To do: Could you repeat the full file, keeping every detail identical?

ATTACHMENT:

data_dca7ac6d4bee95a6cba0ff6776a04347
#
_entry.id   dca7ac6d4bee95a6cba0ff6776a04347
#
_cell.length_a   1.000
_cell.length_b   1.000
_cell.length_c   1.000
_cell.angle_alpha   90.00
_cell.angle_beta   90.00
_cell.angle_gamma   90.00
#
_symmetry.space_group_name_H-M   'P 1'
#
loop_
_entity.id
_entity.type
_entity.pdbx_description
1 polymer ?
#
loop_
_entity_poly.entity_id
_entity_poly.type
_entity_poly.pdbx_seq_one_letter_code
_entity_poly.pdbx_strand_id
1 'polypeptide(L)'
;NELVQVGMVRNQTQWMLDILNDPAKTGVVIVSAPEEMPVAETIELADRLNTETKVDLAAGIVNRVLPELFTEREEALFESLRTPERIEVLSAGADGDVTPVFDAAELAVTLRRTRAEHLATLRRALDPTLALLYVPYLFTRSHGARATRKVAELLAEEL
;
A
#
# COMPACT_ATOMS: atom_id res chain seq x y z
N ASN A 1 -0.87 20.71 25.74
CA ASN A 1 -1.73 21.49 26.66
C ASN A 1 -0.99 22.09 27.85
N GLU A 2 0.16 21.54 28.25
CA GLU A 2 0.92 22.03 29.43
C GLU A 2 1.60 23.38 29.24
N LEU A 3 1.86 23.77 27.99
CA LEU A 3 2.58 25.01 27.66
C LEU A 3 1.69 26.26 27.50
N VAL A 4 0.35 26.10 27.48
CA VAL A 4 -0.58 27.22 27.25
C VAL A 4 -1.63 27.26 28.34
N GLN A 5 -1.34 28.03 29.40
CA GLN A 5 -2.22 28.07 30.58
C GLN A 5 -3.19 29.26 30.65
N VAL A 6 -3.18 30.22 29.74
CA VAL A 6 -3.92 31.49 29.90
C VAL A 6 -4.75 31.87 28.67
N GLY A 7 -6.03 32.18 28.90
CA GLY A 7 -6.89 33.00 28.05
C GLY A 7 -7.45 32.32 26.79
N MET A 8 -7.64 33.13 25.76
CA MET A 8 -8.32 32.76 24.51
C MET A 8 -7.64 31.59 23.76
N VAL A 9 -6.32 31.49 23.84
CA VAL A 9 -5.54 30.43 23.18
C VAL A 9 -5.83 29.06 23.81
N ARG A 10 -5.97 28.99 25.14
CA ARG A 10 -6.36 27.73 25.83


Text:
data_dca7ac6d4bee95a6cba0ff6776a04347
#
_entry.id   dca7ac6d4bee95a6cba0ff6776a04347
#
_cell.length_a   1.000
_cell.length_b   1.000
_cell.length_c   1.000
_cell.angle_alpha   90.00
_cell.angle_beta   90.00
_cell.angle_gamma   90.00
#
_symmetry.space_group_name_H-M   'P 1'
#
loop_
_entity.id
_entity.type
_entity.pdbx_description
1 polymer ?
#
loop_
_entity_poly.entity_id
_entity_poly.type
_entity_poly.pdbx_seq_one_letter_code
_entity_poly.pdbx_strand_id
1 'polypeptide(L)'
;NELVQVGMVRNQTQWMLDILNDPAKTGVVIVSAPEEMPVAETIELADRLNTETKVDLAAGIVNRVLPELFTEREEALFESLRTPERIEVLSAGADGDVTPVFDAAELAVTLRRTRAEHLATLRRALDPTLALLYVPYLFTRSHGARATRKVAELLAEEL
;
A
#
# COMPACT_ATOMS: atom_id res chain seq x y z
N ASN A 1 -0.87 20.71 25.74
CA ASN A 1 -1.73 21.49 26.66
C ASN A 1 -0.99 22.09 27.85
N GLU A 2 0.16 21.54 28.25
CA GLU A 2 0.92 22.03 29.43
C GLU A 2 1.60 23.38 29.24
N LEU A 3 1.86 23.77 27.99
CA LEU A 3 2.58 25.01 27.66
C LEU A 3 1.69 26.26 27.50
N VAL A 4 0.35 26.10 27.48
CA VAL A 4 -0.58 27.22 27.25
C VAL A 4 -1.63 27.26 28.34
N GLN A 5 -1.34 28.03 29.40
CA GLN A 5 -2.22 28.07 30.58
C GLN A 5 -3.19 29.26 30.65
N VAL A 6 -3.18 30.22 29.74
CA VAL A 6 -3.92 31.49 29.90
C VAL A 6 -4.75 31.87 28.67
N GLY A 7 -6.03 32.18 28.90
CA GLY A 7 -6.89 33.00 28.05
C GLY A 7 -7.45 32.32 26.79
N MET A 8 -7.64 33.13 25.76
CA MET A 8 -8.32 32.76 24.51
C MET A 8 -7.64 31.59 23.76
N VAL A 9 -6.32 31.49 23.84
CA VAL A 9 -5.54 30.43 23.18
C VAL A 9 -5.83 29.06 23.81
N ARG A 10 -5.97 28.99 25.14
CA ARG A 10 -6.36 27.73 25.83